Cornell University Library Offers Suite of Privacy Services

Cornell University Library has put together a suite of privacy services for students and faculty. These include digital literacy workshops, confidential privacy risk consultations, public computers configured to ensure anonymity, and pro-privacy advocacy that will potentially feature a dataset of vendor policies.

Cornell library logoCornell University Library has put together a suite of privacy services for students and faculty. These include digital literacy workshops, confidential privacy risk consultations, public computers configured to ensure anonymity, and pro-privacy advocacy that will potentially feature a dataset of vendor policies.

While these services have been ongoing or in the works for the past couple of years, having them all in one place will serve a range of needs for both students and faculty, from questions about privacy and confidentiality in their online activities to managing their data to vetting library vendors. The Privacy Services page was added to the library website in January, representing the realization of a project begun in fall 2018.

The idea of consolidating privacy services had been on Adam Chandler’s radar for years, he told LJ, and as Cornell University Library director of automation, user experience, and post-cataloging services, he had a good idea of who in the library had the necessary knowledge and skills to help. After a series of individual and small group conversations, Chandler put together a working group with representation from Cornell Public Services, Library Technology Services, and IT. The group also brought in IT staff from the campus security office to help think through details, and began shaping the concept of what a set of services might look like.

Chandler and University Librarian Gerald Beasley met with the Student Library Advisory Committee in November 2019 with a draft of the webpage. The response was extremely positive, Chandler reported, as was a similar meeting with the Faculty Library Board in December. The Privacy Services page went live in January as a soft launch; the group has not yet conducted campus outreach, instead focusing on staff communication and training. Chandler expects to ramp up communications about the page later in the semester.

His next step is to focus on getting all the Cornell Library staff up to speed on the services offered. "We'd like to have a strong program where when anybody happens be in one of the libraries and a question [about privacy] comes up, they know that this exists and they're comfortable referring people to the resources we have.”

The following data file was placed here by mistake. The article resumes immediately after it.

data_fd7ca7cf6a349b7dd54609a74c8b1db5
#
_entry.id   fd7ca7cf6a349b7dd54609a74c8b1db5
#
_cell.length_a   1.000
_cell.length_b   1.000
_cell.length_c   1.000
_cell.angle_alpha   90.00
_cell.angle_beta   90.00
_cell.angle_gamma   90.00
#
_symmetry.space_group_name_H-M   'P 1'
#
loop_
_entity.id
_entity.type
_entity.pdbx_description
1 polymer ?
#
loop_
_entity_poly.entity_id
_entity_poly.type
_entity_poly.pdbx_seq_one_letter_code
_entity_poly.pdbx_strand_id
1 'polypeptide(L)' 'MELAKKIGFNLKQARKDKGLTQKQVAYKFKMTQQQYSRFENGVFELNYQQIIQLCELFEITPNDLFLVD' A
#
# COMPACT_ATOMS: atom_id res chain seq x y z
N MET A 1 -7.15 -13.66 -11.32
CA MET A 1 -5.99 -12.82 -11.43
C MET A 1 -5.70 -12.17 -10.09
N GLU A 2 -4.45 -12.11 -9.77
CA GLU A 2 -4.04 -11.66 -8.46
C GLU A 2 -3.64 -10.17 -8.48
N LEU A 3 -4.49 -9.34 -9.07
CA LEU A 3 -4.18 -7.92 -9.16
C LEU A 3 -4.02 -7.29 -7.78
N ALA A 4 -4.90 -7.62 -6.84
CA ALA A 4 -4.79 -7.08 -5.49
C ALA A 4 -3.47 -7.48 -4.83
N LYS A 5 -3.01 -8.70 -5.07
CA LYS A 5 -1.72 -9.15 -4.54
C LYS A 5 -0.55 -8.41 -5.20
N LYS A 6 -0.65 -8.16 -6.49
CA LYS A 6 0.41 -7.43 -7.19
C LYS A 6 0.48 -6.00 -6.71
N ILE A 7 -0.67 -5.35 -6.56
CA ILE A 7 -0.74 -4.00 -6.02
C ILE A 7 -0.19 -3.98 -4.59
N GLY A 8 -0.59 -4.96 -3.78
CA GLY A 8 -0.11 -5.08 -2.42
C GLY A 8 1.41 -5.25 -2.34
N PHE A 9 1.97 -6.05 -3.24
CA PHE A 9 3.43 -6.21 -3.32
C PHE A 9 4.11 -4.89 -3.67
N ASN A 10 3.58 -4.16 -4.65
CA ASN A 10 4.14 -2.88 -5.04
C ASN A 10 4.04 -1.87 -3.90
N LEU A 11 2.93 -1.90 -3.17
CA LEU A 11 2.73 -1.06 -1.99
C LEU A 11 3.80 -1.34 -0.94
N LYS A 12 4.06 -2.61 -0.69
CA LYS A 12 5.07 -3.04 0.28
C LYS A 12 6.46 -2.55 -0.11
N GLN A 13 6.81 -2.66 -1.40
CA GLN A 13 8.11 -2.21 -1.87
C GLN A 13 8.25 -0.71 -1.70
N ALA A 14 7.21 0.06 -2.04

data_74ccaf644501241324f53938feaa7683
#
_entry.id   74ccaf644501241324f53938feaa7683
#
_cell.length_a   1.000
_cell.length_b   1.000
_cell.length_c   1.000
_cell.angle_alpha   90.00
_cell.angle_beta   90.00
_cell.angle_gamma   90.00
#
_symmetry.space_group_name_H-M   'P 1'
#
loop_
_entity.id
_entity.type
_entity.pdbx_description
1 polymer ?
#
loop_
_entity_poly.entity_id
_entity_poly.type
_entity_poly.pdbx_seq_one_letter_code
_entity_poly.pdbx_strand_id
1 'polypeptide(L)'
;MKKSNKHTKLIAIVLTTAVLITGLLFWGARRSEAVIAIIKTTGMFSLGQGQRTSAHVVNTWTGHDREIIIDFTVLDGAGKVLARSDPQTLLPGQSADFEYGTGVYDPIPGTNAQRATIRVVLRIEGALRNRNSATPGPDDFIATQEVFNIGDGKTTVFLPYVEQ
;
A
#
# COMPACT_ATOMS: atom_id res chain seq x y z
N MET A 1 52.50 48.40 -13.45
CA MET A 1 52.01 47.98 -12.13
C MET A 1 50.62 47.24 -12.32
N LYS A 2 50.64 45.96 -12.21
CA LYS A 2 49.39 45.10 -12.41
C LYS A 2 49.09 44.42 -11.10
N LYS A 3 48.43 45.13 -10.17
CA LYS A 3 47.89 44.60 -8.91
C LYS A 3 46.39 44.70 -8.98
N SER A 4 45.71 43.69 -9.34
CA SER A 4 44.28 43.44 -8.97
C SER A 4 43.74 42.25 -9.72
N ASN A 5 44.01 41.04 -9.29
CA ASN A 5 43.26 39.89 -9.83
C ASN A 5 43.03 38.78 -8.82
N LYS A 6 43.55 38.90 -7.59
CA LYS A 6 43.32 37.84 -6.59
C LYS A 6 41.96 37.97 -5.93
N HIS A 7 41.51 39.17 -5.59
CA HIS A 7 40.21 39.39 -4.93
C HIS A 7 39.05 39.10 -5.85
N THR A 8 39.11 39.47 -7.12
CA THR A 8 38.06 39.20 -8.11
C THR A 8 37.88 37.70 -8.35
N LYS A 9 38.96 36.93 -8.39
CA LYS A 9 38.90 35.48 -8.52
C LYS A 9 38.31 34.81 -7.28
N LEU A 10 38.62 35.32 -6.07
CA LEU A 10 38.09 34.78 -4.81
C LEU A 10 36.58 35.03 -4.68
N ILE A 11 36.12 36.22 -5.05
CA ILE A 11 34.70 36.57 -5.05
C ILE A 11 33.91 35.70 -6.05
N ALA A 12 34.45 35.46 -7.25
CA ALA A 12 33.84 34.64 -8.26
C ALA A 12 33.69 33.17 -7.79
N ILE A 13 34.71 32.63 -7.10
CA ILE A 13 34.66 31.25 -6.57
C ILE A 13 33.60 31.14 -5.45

Lead Librarian for Digital Scholarship Eliza Bettinger was part of those conversations. Bettinger began educating herself about library privacy in 2016, inspired by Alison Macrina (a 2015 LJ Mover & Shaker) and the Library Freedom Project. “I thought, ‘If she can do it, maybe I can do it,’” Bettinger said. “I talked with my supervisor and my colleagues in my department (Research & Learning Services), and they were completely supportive, so I just plowed ahead.”

Bettinger has since become involved with the Digital Library Federation's Technologies of Surveillance Interest Group, and her roster of workshops at CUL has been steadily growing since she gave her first in 2017. In the Privacy Services working group discussions, Bettinger brought up the fact that students would often ask challenging about their concerns: privacy, research on sensitive subjects, and how to keep data safe while traveling, among many. “That's where the privacy risk consultation service comes from,” explained Chandler. “We're already getting these kinds of questions—so we'd like to be able to do a good job with them."

In the 2020 spring semester, she told LJ, she has already given one workshop and has six on the calendar, with a few more possibly in the offing—a combination of public sessions, guest lectures in classes, and workshops for specific extracurricular groups such as a cohort of graduate students from a particular academic department. Each session is one and a half to two hours long. In addition, one-on-one consultations are offered by appointment, and can be scheduled via email or in person at a library reference desk.